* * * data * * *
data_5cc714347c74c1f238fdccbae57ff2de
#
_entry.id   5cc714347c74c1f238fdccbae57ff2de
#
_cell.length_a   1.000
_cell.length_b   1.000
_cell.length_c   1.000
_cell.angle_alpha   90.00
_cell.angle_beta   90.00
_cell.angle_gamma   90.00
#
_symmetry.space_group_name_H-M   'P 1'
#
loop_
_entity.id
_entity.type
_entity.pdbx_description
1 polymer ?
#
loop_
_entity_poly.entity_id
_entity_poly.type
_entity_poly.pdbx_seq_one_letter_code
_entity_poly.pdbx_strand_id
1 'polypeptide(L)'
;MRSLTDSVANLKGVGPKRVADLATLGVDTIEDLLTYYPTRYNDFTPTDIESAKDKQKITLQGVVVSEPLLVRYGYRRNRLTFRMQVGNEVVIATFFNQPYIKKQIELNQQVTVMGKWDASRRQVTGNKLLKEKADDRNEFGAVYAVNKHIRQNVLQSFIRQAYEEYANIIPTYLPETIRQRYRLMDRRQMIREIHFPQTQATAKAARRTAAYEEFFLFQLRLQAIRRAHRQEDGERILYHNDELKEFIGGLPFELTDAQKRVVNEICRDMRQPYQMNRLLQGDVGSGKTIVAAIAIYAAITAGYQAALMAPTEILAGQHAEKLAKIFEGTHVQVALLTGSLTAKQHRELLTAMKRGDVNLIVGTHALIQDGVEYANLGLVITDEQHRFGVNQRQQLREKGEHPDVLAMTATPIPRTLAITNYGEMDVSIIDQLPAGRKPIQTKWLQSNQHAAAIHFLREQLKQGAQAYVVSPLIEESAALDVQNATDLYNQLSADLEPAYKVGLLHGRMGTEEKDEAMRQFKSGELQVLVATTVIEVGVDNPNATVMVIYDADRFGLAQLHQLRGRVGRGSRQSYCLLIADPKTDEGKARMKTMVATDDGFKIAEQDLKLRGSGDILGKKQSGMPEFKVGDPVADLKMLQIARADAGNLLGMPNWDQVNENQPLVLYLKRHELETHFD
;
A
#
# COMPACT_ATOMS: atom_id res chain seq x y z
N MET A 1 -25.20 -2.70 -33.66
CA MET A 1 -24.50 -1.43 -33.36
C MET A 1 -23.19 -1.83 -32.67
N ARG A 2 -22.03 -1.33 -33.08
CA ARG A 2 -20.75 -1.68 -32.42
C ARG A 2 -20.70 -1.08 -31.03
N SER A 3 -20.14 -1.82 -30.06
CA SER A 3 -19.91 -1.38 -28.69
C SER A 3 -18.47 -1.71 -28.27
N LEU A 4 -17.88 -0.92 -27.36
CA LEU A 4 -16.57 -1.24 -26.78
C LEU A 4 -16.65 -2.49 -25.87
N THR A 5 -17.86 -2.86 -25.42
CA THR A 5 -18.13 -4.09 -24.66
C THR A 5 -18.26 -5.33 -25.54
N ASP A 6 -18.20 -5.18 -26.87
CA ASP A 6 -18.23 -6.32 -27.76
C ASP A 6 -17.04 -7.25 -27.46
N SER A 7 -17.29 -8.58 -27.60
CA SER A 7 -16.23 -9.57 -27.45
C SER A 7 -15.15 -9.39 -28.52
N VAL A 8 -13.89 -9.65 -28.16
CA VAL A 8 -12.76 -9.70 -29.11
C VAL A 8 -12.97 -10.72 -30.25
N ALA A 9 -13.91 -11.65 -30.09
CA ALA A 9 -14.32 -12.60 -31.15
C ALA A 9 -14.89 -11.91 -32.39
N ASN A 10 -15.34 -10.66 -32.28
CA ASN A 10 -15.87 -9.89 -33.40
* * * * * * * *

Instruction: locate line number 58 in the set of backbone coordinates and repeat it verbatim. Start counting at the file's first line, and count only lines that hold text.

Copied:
N ASN A 10 -15.34 -10.66 -32.28